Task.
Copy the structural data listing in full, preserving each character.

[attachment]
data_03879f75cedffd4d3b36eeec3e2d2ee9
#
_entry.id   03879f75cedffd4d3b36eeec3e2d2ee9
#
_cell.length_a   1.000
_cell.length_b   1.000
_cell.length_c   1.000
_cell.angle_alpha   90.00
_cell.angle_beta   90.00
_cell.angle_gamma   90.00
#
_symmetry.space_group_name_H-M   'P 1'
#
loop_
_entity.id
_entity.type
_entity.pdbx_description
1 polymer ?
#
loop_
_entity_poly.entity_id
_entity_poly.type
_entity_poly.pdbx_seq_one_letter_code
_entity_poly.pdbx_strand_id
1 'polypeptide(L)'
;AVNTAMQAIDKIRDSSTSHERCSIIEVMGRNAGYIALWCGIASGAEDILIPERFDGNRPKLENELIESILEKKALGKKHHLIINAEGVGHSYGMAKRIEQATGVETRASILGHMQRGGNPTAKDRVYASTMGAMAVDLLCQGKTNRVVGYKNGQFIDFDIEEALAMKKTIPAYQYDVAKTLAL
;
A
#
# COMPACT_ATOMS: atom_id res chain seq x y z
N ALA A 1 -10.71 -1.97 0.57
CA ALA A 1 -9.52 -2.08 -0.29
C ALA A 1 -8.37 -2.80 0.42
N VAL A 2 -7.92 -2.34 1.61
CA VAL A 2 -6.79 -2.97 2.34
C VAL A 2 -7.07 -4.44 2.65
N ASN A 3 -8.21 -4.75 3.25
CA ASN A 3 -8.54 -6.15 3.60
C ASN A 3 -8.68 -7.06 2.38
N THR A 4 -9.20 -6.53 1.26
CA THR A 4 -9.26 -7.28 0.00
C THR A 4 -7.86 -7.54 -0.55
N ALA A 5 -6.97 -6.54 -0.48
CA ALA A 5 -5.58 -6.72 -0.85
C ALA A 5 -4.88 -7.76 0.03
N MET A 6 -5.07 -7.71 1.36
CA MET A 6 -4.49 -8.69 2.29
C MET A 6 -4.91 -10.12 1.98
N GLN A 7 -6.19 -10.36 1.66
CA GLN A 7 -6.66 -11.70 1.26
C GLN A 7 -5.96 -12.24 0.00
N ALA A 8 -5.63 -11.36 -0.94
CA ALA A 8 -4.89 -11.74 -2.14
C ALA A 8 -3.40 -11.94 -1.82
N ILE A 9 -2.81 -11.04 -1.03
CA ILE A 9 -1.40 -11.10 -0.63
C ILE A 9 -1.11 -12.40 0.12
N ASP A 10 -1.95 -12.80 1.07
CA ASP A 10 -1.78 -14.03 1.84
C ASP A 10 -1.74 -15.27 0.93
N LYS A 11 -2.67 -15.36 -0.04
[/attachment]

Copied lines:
data_03879f75cedffd4d3b36eeec3e2d2ee9
#
_entry.id   03879f75cedffd4d3b36eeec3e2d2ee9
#
_cell.length_a   1.000
_cell.length_b   1.000
_cell.length_c   1.000
_cell.angle_alpha   90.00
_cell.angle_beta   90.00
_cell.angle_gamma   90.00
#
_symmetry.space_group_name_H-M   'P 1'
#
loop_
_entity.id
_entity.type
_entity.pdbx_description
1 polymer ?
#
loop_
_entity_poly.entity_id
_entity_poly.type
_entity_poly.pdbx_seq_one_letter_code
_entity_poly.pdbx_strand_id
1 'polypeptide(L)'
;AVNTAMQAIDKIRDSSTSHERCSIIEVMGRNAGYIALWCGIASGAEDILIPERFDGNRPKLENELIESILEKKALGKKHHLIINAEGVGHSYGMAKRIEQATGVETRASILGHMQRGGNPTAKDRVYASTMGAMAVDLLCQGKTNRVVGYKNGQFIDFDIEEALAMKKTIPAYQYDVAKTLAL
;
A
#
# COMPACT_ATOMS: atom_id res chain seq x y z
N ALA A 1 -10.71 -1.97 0.57
CA ALA A 1 -9.52 -2.08 -0.29
C ALA A 1 -8.37 -2.80 0.42
N VAL A 2 -7.92 -2.34 1.61
CA VAL A 2 -6.79 -2.97 2.34
C VAL A 2 -7.07 -4.44 2.65
N ASN A 3 -8.21 -4.75 3.25
CA ASN A 3 -8.54 -6.15 3.60
C ASN A 3 -8.68 -7.06 2.38
N THR A 4 -9.20 -6.53 1.26
CA THR A 4 -9.26 -7.28 0.00
C THR A 4 -7.86 -7.54 -0.55
N ALA A 5 -6.97 -6.54 -0.48
CA ALA A 5 -5.58 -6.72 -0.85
C ALA A 5 -4.88 -7.76 0.03
N MET A 6 -5.07 -7.71 1.36
CA MET A 6 -4.49 -8.69 2.29
C MET A 6 -4.91 -10.12 1.98
N GLN A 7 -6.19 -10.36 1.66
CA GLN A 7 -6.66 -11.70 1.26
C GLN A 7 -5.96 -12.24 0.00
N ALA A 8 -5.63 -11.36 -0.94
CA ALA A 8 -4.89 -11.74 -2.14
C ALA A 8 -3.40 -11.94 -1.82
N ILE A 9 -2.81 -11.04 -1.03
CA ILE A 9 -1.40 -11.10 -0.63
C ILE A 9 -1.11 -12.40 0.12
N ASP A 10 -1.95 -12.80 1.07
CA ASP A 10 -1.78 -14.03 1.84
C ASP A 10 -1.74 -15.27 0.93
N LYS A 11 -2.67 -15.36 -0.04